Board: Jones Project X
Camber Option: Camrocker. Camber almost all the way out to the tips and then a small rocker zone.
Bindings: K2 Indy
Stance: 21.5 Wide 18 Negative 15 Goofy
Boots: K2 Thraxis Size 10
My Weight: 188lbs
Resort: Arapahoe Basin
Conditions: Sunny blue skies, a little bit of wind, average temps, fresh corduroy in most places with a bit of ice here or there.
Flex: This board has one of those flex patterns that you get on and it feels familiar. It’s not stiff but still not soft. It has a bit of demand behind to make you want to push yourself and it, but you don’t have to stay on top of it to get the desired effects. As it is a twin directional you get a softer nose stiffening up towards the tail ever so slightly. This year there’s a bit more torsional give and flex in the middle of the board.
Stability: Only at super high rates of speed did I notice any chatter and even that was minimal. You will notice a little bit of nose flapping, but that is more from the rocker than the actual core profiling and flex pattern.
Ollies/Pop: This board has so much snap. You can really load it up and boost or be a bit lazy and engage it at the last minute.
Short Turns: Engaging edge to edge quickly or skidding a turn this board rolls over easily.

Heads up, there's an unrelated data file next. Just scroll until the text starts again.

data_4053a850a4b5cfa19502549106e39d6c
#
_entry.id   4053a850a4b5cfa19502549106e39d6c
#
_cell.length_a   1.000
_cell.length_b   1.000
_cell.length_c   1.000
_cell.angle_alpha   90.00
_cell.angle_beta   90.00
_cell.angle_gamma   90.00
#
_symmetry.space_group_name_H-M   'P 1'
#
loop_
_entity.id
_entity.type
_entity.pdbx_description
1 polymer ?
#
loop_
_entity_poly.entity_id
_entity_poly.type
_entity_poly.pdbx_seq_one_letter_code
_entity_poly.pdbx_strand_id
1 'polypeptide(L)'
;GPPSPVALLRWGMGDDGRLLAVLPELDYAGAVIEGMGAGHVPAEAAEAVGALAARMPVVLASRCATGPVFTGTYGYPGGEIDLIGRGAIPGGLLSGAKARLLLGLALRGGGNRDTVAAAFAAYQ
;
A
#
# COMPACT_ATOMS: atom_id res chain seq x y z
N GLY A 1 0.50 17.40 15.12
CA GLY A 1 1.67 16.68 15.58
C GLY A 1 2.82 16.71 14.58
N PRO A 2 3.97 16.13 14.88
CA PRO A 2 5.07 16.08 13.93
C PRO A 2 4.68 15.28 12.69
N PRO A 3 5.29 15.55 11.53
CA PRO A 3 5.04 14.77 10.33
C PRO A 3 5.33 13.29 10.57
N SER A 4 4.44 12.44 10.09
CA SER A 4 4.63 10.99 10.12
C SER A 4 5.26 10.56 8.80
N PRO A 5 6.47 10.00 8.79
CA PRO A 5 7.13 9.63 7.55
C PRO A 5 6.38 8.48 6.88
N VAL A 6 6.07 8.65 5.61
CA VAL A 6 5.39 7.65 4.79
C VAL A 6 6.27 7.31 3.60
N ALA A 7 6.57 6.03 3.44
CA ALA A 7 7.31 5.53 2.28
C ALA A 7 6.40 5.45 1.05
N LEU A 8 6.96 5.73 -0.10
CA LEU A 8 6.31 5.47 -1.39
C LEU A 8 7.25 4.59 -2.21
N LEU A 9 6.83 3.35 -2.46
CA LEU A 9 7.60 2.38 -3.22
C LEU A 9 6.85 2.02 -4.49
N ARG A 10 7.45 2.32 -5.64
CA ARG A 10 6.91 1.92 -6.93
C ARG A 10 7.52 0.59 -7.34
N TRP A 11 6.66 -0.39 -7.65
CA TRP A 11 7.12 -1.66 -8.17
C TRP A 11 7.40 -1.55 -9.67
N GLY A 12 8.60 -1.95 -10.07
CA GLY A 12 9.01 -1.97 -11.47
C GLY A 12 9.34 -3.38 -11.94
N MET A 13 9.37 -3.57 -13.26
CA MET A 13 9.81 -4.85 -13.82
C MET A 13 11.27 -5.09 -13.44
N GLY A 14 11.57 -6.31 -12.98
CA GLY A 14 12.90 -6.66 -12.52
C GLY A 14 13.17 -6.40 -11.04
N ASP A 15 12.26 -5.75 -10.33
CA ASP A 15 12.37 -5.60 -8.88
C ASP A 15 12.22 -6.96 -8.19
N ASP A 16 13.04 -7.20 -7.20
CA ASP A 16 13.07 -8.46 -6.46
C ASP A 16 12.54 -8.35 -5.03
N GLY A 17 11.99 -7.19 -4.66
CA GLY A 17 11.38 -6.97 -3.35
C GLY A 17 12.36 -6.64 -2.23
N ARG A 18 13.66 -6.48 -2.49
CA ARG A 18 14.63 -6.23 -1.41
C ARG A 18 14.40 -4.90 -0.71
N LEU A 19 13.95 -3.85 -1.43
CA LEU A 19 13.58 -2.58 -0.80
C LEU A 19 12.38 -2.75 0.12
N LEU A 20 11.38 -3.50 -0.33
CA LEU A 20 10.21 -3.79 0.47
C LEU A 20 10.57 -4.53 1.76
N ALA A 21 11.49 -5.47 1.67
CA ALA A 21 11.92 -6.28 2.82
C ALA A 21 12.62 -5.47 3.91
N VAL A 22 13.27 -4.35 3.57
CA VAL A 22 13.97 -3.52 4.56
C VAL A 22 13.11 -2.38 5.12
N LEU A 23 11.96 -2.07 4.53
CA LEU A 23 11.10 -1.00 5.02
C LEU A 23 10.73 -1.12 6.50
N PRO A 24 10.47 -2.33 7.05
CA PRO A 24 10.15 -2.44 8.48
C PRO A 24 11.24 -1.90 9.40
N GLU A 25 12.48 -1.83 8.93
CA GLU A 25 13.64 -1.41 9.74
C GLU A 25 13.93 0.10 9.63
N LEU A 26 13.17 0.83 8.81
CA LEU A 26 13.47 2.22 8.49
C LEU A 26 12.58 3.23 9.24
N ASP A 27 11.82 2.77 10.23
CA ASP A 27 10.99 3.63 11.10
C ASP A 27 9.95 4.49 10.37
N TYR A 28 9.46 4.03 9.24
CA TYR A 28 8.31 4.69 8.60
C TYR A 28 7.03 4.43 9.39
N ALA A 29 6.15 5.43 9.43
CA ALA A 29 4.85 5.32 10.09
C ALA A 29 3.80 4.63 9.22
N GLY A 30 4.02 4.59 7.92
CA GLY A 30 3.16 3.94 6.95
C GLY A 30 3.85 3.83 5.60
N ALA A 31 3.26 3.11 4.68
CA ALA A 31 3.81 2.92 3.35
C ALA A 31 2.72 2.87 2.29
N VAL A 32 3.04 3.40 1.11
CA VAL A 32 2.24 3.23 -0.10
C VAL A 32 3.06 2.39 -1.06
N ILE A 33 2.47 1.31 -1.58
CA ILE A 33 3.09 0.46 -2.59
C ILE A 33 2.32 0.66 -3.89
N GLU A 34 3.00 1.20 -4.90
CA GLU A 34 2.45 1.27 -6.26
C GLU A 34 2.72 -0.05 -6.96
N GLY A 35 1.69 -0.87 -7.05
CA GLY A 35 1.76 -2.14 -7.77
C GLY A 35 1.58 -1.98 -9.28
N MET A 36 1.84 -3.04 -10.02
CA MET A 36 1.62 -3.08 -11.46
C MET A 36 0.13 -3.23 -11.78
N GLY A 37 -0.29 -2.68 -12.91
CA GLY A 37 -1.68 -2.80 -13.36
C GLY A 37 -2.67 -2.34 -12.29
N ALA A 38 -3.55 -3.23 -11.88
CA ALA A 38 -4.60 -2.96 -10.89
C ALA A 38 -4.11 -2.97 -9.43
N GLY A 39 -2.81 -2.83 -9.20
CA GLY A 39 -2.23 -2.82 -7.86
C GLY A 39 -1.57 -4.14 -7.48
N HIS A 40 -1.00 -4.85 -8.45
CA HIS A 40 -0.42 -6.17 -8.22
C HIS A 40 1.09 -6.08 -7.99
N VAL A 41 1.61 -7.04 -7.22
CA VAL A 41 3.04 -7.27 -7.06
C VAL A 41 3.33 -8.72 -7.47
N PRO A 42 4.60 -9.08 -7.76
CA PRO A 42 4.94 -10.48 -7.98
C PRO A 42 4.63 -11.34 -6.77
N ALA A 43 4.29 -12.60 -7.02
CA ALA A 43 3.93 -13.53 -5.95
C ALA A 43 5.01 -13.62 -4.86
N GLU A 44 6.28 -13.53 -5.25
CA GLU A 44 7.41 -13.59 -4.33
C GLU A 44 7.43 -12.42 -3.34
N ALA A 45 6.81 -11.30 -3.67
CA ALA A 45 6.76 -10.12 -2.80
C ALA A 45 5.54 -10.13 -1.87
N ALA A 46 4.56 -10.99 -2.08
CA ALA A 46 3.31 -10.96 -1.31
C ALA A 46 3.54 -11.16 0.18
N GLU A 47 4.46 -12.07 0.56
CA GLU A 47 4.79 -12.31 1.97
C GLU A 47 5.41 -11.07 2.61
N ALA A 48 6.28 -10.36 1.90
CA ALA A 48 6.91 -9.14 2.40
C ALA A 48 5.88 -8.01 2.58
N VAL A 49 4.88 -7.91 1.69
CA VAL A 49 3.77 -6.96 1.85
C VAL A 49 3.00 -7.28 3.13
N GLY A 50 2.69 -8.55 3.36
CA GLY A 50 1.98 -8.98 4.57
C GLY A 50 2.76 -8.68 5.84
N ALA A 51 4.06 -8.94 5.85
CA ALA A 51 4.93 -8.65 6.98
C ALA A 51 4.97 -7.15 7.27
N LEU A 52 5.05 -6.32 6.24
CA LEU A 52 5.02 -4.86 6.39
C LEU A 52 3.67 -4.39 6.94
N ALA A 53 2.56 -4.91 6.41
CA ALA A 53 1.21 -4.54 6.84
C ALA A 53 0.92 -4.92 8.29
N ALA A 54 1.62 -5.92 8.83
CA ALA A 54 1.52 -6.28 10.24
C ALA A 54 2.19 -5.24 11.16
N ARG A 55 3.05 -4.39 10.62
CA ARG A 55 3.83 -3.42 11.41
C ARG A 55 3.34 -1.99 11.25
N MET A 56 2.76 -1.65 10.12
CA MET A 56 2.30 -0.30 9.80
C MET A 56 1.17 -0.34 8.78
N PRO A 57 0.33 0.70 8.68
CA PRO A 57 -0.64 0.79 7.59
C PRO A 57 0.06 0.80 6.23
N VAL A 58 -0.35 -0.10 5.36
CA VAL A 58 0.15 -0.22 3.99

Long Turns: The edge holds on to the snow and really lets you draw out your turning radius. You can control the board from the middle to engage or disengage the arc as you see fit.
Quick Carves: As mentioned this decks edge to edge transition is quick and nimble. You get a lot out of the board from the center where you can drive your knee in to engage it.
Hard Carves: If you really want to get deep and rail a turn this board lets you. As you go into the arc you can drive your knee in and press the tail through the turn to pop you out.
Switch Carves: Being a directional twin helps this board ride switch. If riding switch is your thing then this board will have you covered and won’t buck you like a super directional board might.
Rider in Mind: The guy that money is no object and he wants the top of the line performance from.
Personal Thoughts: The more I ride this board the more I realize it’s really designed for the guy that’s going to rip hard turns, pop off rollers, and maybe occasionally jaunt into the park. Then again why would you go into the park on a $1,300 board? I don’t think it’s economically feasible. But if you want to go fast and rip hard turns, then this might be the deck for you.
Comparable Boards: Burton Custom X, Libtech Swiss Knife, Gnu Mullair
Check out the past reviews of the 2017 Project X.
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